We hold these truths to be self-evident, that all men are created equal, that they are endowed by their Creator with certain unalienable Rights, that among these are Life, Liberty and the pursuit of Happiness. --That to secure these rights, Governments are instituted among Men, deriving their just powers from the consent of the governed...

...That’s it. That’s why we have a constitution, why we have THIS constitution. And the rest of that clause goes on to explain why I think it right and proper and altogether fitting to hold to the position I do, which is that I am a constitutionalist only as long as the Constitution achieves this end. Because I believe…

...That whenever any Form of Government becomes destructive of these ends, it is the Right of the People to alter or to abolish it, and to institute new Government, laying its foundation on such principles and organizing its powers in such form, as to them shall seem most likely to effect their Safety and Happiness.

Monday, July 25, 2005

House Renews Expiring Sections of USA PATRIOT Act

With a second round of attempted terror attacks in London on their minds, the U.S. House of Representatives Thursday night approved 16 expiring provisions of the USA PATRIOT Act, making 14 of them permanent and extending two of the most controversial provisions for ten years.

The USA PATRIOT and Terrorism Prevention Reauthorization Act of 2005 passed by a vote of 257-171, with 43 Democrats joining Republicans. (Fourteen Republicans voted against the bill.)


This is the same kind of post-terror panic that prompted the legislature to overwhelmingly pass the "PATRIOT" Act in the first place, effectively creating a loophole around the Constitution and allowing the "authorities" to stomp on our rights.

This is one of the few times in my life you will find me agreeing with Nancy Pelosi, who stated, "I listened intently to the gentleman from Virginia, [Rep. Rich Boucher (D-Va.], when he described in detail the serious constitutional issues concerning Section 505...by which the government possesses power to seize citizens' medical and other personal records without notice, without the ability to challenge these orders, and without meaningful time limitations. And for this reason, I will join Mr. Boucher in opposing this legislation, but with the hope that it will be improved in conference."

There are other questionable and barely constitutional provisions in this legislation. For a more in-depth analysis, check out an article I did a few years ago, describing the slow, systematic death of the Bill of Rights.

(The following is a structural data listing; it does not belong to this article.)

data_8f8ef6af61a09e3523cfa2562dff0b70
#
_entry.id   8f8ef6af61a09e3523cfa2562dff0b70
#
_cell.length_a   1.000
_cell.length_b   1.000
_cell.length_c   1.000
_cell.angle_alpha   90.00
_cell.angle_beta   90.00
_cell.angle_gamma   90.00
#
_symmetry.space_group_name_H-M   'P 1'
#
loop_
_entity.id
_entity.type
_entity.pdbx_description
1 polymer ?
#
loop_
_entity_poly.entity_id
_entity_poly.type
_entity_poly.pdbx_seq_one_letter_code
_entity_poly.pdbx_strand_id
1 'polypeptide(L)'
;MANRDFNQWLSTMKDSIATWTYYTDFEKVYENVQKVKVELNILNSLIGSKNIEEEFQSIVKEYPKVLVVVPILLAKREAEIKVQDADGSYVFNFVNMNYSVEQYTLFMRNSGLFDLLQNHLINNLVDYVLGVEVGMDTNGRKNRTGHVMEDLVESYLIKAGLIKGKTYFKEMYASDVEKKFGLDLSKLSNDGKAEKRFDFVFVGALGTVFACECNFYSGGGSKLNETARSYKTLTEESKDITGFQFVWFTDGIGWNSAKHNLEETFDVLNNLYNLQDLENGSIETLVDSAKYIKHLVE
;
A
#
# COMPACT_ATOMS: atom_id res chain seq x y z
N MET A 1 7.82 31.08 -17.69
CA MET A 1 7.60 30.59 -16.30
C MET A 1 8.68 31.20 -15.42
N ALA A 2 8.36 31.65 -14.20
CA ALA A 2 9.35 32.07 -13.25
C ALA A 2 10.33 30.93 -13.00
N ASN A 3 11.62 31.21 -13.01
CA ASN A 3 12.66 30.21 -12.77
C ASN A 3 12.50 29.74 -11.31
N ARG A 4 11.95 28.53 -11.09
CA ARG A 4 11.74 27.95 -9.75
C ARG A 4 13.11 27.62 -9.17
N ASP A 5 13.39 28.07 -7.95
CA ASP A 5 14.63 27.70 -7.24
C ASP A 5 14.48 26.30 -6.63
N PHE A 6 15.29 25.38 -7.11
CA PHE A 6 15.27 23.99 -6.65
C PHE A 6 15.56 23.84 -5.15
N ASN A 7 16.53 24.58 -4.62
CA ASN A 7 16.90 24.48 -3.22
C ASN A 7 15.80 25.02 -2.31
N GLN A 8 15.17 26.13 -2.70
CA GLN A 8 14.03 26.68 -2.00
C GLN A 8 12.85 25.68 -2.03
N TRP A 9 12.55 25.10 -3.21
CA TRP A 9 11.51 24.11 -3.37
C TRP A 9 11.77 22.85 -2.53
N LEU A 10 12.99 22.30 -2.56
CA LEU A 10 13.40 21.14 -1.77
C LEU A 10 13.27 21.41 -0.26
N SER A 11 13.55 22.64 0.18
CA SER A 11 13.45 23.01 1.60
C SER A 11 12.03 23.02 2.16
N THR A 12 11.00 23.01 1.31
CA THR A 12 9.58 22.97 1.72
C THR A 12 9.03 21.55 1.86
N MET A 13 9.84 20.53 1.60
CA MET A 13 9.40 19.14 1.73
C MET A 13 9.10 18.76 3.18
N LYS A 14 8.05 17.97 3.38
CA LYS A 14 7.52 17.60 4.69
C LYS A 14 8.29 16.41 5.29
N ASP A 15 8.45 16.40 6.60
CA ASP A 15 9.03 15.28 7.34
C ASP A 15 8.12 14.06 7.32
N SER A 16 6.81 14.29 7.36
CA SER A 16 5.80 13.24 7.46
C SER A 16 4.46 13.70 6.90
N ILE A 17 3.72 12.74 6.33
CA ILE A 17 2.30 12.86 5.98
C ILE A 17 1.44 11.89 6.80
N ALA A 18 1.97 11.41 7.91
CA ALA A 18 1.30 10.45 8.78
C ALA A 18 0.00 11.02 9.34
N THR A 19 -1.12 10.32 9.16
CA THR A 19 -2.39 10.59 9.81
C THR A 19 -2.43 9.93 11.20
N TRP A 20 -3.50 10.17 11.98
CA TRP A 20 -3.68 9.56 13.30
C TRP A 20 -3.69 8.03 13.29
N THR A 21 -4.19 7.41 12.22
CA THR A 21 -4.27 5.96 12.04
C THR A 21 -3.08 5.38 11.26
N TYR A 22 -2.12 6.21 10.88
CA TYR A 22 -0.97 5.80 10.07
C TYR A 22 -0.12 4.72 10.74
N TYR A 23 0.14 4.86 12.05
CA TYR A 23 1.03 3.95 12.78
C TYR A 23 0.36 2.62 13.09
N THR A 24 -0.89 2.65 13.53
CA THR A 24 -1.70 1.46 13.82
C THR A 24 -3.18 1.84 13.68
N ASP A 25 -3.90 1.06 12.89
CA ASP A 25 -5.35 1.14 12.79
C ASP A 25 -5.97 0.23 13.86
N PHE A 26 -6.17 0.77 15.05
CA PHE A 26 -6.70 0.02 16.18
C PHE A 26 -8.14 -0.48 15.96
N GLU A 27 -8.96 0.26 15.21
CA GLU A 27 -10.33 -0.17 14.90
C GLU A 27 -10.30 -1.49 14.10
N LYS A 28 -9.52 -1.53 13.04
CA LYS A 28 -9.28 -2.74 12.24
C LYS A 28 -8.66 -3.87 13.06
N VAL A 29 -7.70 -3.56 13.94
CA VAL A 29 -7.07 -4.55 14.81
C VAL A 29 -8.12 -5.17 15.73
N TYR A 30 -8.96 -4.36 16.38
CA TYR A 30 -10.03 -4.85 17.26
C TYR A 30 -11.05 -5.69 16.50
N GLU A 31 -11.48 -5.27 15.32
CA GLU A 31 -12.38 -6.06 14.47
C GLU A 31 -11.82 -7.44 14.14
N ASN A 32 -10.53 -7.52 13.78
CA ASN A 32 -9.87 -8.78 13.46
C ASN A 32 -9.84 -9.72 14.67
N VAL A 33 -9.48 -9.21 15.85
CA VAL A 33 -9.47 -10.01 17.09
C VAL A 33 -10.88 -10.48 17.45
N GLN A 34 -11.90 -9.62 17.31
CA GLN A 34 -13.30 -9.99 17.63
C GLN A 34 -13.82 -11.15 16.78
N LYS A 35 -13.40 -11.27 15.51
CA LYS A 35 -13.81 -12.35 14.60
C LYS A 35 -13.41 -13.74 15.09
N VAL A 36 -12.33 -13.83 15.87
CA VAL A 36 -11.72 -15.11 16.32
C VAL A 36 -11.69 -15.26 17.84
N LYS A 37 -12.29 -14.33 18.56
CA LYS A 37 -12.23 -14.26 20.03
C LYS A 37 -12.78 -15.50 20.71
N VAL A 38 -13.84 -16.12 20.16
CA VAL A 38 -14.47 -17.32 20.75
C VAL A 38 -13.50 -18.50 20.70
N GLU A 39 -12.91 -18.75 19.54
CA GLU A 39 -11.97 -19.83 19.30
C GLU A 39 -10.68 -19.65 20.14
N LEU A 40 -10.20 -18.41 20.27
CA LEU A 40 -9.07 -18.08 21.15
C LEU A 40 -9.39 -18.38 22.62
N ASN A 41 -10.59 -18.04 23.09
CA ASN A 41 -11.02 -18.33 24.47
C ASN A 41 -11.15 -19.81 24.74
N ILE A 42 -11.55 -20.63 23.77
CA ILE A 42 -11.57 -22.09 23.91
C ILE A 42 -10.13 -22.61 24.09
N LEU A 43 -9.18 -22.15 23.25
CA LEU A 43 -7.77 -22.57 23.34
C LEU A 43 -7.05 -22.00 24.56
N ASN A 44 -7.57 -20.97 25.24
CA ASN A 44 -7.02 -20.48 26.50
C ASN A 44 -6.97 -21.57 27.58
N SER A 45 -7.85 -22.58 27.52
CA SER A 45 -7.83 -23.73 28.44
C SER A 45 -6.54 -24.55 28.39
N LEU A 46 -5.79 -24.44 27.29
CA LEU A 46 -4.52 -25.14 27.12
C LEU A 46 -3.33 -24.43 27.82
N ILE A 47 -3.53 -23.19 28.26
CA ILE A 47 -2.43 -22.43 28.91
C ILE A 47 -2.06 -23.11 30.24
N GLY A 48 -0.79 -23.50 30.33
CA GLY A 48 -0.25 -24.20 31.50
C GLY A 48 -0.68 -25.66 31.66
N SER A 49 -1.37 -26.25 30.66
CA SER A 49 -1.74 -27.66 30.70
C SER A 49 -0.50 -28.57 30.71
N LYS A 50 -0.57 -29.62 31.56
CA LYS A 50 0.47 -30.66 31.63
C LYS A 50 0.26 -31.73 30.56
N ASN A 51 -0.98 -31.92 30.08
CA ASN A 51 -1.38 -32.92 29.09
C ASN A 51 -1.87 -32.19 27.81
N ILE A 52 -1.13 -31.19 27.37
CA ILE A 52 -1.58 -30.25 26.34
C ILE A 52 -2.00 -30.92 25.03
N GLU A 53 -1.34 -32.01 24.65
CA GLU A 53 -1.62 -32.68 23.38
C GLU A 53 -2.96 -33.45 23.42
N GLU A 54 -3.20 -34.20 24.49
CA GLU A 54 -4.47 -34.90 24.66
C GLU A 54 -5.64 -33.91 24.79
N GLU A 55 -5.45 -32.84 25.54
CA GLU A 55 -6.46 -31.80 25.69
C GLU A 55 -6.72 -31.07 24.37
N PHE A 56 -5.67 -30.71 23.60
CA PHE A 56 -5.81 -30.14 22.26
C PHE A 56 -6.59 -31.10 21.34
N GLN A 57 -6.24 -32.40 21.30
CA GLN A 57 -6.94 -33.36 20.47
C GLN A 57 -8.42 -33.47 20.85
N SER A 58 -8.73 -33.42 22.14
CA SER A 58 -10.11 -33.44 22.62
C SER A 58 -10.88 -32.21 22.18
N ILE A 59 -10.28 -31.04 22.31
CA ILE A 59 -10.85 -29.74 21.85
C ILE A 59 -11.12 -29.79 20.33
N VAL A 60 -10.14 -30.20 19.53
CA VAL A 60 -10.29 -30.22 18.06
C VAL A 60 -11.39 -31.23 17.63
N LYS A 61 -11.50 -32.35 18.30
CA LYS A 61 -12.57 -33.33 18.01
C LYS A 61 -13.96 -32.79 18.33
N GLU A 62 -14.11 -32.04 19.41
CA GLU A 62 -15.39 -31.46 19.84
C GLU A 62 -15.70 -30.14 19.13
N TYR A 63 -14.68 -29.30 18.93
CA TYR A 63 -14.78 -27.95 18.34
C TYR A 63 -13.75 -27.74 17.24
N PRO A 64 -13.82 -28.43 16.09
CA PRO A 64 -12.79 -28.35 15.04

One of my favorite novels describes the concept of terrorism in very precise terms. "Quite simply, the goal of terrorism is to create terror and fear. Fear undermines faith in the establishment. It weakens the enemy from within … causing unrest in the masses. ...Terrorism is not an expression of rage. Terrorism is a political weapon. Remove a government’s fa├žade of infallibility, and you remove its people’s faith.”

This is exactly what the terrorists around the world are doing. They are inciting panic, causing governments such as ours to clamp down on the citizens, to destroy their rights and freedoms -- all in the name of appearing a bit less ineffective and powerless than they really are.

The "authorities" are fighting terrorism with smoke and mirrors.

If, in fact, the goal of terrorism is to destroy the populace's faith in the government's power to protect the people and cause unrest from within, those in power are simply trying to create the illusion that tyrannical measures such as the "PATRIOT" Act allow them to better protect the people.

In fact, all they're doing is turning America into a minimum security prison.

Wednesday, July 20, 2005

Dry Warfare

If ever you need a classic example of how the denial of basic rights makes criminals of honest men and women, look at the predicament of our armed forces currently deployed in Iraq.

I work on a dry military base in Iraq as a civilian supporting the military, and I can report that prohibition has made criminals of us all. We smuggle, we sell, we steal, we get smashed. We cache alcohol around bases like so many weapons of mass destruction. And at night, we nurse our illegal beers while watching the flashes of firefights and air assaults in the distance. When mortars land nearby, we reach for the next round and toast to the fact that we’re still around to have something to toast to, clean underwear be damned.